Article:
The lack of a consolidated desktop and CRM application is the most glaring hole in the contact centre industry, according to observers.
Speaking at the Customer Connect contact centre forum in Sydney, Dimension Data global CEO Andrew Briggs said contact centres will be unable to fully automate processes unless operators have an "easy to use desktop [CRM] that allows them to store and access information" across all customer "fronting" points.
Specifically, Briggs said centres need a CRM which allows operators to immediately access and input customer information, resolve and document conflicts, and lodge and forward data between customer access points.
"If managers sit in the operator seat they will realize the issue is not about the number of systems, it's about rapid access to the right information which allows you to identify sales opportunities," Briggs said.
"Improvement starts by managing everything as one holistic program with an aggregate view of all [customer access points] and consideration for interdependencies.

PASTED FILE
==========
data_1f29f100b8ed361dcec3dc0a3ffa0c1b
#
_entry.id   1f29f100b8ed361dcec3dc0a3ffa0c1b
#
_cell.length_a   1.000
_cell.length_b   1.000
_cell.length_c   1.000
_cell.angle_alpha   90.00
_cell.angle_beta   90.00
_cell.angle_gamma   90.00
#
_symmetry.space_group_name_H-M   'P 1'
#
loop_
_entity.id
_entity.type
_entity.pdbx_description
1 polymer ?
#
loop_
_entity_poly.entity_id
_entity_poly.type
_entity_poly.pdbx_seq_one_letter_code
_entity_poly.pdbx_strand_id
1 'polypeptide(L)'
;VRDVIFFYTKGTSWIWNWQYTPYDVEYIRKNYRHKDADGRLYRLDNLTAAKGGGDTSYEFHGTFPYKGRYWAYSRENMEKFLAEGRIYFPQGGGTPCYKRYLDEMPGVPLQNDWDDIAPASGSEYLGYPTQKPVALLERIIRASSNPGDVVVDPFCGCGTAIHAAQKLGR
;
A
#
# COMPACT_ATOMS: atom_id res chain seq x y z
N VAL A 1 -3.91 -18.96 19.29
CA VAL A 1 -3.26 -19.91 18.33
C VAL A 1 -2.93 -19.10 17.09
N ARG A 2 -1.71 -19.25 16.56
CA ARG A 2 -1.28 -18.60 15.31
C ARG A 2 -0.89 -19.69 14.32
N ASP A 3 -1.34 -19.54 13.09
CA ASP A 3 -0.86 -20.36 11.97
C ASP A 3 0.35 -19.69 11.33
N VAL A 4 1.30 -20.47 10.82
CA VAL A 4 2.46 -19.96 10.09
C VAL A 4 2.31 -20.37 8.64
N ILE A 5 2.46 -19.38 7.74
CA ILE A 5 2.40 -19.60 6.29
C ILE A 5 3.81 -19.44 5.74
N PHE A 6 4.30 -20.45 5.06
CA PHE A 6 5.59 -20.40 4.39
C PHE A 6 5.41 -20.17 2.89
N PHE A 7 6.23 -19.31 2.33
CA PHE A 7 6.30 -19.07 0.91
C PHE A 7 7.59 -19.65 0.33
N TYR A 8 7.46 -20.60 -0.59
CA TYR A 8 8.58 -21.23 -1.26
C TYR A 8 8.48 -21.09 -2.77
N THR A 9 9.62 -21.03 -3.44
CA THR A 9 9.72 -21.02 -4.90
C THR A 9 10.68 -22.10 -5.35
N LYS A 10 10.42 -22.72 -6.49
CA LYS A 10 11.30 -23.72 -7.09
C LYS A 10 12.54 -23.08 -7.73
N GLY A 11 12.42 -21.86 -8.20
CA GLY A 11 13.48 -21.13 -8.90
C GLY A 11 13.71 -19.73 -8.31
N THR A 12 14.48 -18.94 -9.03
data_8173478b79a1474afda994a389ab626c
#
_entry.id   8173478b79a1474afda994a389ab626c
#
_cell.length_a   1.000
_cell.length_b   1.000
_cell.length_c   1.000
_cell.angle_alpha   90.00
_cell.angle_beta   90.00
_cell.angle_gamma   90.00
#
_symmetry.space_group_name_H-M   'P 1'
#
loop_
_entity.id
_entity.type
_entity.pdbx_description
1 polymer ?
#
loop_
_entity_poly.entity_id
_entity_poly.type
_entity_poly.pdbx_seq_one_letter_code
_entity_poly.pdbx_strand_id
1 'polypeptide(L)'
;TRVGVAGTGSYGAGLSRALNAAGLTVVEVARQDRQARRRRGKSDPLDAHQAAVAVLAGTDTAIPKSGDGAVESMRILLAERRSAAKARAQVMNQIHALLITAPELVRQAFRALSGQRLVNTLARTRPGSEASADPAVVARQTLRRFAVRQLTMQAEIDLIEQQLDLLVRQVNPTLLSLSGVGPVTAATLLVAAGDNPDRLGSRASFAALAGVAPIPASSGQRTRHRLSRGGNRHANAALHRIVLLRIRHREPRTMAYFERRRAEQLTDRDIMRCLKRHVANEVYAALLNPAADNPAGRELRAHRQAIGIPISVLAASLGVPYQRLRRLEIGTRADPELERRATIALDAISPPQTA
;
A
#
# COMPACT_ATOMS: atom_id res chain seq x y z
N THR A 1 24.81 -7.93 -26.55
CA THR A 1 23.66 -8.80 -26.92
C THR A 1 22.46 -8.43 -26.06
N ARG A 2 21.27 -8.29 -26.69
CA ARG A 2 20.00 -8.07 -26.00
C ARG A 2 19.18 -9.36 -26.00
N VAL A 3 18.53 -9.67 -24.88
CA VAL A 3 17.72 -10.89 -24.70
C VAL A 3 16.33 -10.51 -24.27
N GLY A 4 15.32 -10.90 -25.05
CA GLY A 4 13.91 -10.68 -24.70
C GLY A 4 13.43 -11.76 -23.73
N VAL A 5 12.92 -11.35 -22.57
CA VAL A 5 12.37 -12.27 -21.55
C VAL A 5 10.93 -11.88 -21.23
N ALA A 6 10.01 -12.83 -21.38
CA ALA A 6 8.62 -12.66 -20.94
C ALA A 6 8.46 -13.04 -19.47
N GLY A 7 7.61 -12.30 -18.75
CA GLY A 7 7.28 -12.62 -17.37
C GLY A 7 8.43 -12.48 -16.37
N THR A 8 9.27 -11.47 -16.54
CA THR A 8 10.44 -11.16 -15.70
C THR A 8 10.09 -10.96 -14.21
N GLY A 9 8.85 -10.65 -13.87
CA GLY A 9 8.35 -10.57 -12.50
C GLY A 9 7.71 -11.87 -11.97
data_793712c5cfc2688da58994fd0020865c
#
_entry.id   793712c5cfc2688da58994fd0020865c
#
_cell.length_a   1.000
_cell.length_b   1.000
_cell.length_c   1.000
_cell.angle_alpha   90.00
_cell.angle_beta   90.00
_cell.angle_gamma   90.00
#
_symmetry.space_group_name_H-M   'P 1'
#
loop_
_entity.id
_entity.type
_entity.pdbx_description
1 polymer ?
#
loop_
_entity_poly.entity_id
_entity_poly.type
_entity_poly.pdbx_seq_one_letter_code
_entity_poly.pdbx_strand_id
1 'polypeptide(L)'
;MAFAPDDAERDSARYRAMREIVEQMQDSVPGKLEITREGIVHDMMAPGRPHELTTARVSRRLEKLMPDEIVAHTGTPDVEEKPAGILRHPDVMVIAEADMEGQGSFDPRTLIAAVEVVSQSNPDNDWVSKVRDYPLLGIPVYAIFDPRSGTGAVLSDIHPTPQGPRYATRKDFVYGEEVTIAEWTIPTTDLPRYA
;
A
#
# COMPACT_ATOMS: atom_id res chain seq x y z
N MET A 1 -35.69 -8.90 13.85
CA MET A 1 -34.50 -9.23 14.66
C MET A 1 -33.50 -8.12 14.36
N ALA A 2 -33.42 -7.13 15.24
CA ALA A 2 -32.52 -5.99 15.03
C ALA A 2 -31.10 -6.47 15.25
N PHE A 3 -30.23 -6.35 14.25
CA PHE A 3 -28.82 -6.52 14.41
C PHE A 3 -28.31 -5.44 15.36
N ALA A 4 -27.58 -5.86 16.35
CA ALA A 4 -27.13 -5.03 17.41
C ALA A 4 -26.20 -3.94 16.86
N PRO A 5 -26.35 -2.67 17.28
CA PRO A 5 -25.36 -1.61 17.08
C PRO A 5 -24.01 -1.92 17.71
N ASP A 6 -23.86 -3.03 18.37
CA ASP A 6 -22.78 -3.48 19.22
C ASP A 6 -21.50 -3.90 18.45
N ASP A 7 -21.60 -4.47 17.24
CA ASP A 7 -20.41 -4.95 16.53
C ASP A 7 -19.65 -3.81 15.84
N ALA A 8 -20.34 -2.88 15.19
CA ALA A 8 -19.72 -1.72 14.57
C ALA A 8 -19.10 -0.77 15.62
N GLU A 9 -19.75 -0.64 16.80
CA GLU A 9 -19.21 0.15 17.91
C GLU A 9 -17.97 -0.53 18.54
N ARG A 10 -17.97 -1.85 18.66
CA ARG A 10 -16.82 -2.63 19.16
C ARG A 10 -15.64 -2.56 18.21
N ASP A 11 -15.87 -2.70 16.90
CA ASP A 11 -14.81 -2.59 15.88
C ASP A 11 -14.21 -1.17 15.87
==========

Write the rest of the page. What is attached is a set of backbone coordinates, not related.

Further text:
Only one delegate from about 80 - representing banks, state government agencies and enterprises - responded when asked by Briggs if they have deployed a "well constructed" desktop system in their contact centre. He said such a system would extend cross-selling and up-selling opportunities, reduce costs and, most importantly, improve customer service.
However, Briggs added that there are no silver bullets, noting that good governance requires solid process management. He cited statistics which revealed that contact centre operators spend 13 percent of their time idle, 61 percent occupied with customer service, and 14 percent training.
About 25 percent of the conference delegates said they have proper process documentation which Briggs says is essential for outsourcing, scheduling and reporting, and mobility.
"Quality outsourcing relies on quality process documentation above issues with language and culture," Briggs said, adding that most criticism is targeted at process management rather than technology.
Genesys global customer experience manager Vicki Shields said contact centres build a false sense of security around customer service levels because it is their focal point.
She said some 80 percent of businesses falsely believe they deliver superior customer service, while only 8 percent of their customers agree.
"A good customer experience will give you the edge because it can't be replicated, unlike technology," Shields said.
She said good customer service will remove silos, boost employee morale, and assert the strategic advantage of the contact centre to the business.